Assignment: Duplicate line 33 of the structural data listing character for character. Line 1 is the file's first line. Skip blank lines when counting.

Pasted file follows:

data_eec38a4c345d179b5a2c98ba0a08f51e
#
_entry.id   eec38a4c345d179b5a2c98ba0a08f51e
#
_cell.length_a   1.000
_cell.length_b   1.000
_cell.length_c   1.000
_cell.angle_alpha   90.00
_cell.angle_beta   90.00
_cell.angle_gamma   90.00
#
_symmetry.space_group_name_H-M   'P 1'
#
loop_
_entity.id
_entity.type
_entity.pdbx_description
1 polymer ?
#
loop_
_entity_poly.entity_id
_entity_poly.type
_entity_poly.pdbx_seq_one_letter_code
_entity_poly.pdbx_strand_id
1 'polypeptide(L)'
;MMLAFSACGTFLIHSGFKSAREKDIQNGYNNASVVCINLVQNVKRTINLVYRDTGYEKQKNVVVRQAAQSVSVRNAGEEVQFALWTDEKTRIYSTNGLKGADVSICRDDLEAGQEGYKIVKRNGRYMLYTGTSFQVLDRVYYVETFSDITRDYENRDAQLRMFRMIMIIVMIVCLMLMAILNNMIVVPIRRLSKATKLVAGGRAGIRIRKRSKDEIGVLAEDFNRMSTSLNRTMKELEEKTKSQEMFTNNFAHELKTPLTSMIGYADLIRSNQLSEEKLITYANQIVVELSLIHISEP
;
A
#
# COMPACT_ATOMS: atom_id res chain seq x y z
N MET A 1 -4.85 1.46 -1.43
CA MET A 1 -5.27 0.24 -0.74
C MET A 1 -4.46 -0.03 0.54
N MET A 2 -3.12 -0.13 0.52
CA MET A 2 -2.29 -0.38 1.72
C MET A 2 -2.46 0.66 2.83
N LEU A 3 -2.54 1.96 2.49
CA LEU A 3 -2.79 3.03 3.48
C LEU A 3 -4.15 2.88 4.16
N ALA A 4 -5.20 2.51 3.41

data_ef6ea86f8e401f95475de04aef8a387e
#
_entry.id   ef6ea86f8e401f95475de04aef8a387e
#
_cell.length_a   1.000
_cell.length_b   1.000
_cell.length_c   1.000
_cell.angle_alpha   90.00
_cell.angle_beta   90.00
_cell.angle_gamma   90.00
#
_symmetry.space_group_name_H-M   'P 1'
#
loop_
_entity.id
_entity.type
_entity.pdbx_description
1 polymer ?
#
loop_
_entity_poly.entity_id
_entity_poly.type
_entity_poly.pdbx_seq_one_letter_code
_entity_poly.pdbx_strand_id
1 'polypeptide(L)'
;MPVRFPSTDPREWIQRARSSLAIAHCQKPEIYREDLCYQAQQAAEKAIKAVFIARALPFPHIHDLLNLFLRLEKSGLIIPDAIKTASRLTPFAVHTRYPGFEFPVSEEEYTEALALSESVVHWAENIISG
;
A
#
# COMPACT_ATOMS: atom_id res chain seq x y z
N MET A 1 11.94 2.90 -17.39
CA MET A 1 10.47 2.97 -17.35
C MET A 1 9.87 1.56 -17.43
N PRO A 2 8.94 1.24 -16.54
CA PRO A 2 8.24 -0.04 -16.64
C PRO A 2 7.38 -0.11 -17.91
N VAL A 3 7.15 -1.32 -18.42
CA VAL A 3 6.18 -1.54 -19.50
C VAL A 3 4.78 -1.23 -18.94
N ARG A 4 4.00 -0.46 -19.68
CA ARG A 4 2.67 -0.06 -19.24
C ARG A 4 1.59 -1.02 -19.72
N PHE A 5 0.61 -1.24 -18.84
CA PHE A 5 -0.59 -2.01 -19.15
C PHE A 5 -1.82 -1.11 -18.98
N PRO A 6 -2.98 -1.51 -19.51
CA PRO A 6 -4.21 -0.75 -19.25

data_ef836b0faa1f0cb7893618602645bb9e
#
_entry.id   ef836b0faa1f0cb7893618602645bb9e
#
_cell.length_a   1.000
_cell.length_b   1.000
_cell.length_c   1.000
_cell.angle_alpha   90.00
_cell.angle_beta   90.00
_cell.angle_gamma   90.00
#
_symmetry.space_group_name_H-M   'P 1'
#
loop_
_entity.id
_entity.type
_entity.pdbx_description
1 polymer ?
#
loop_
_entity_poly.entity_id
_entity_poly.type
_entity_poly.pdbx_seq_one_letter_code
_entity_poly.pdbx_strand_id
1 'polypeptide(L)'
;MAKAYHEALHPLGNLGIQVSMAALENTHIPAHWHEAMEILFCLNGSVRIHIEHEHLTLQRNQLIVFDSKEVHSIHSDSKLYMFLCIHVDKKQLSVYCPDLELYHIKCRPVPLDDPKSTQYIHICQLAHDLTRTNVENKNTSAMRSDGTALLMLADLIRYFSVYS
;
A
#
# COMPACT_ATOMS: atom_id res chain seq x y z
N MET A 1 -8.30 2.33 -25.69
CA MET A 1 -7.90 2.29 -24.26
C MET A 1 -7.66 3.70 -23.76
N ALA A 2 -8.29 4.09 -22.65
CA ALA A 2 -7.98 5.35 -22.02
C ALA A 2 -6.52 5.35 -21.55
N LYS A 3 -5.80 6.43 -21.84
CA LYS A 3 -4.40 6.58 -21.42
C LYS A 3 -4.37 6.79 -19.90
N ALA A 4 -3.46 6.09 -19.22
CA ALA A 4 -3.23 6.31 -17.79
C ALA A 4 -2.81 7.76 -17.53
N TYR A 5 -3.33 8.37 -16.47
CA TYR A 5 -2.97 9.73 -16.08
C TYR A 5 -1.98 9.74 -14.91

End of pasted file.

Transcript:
C MET A 1 -4.46 -0.03 0.54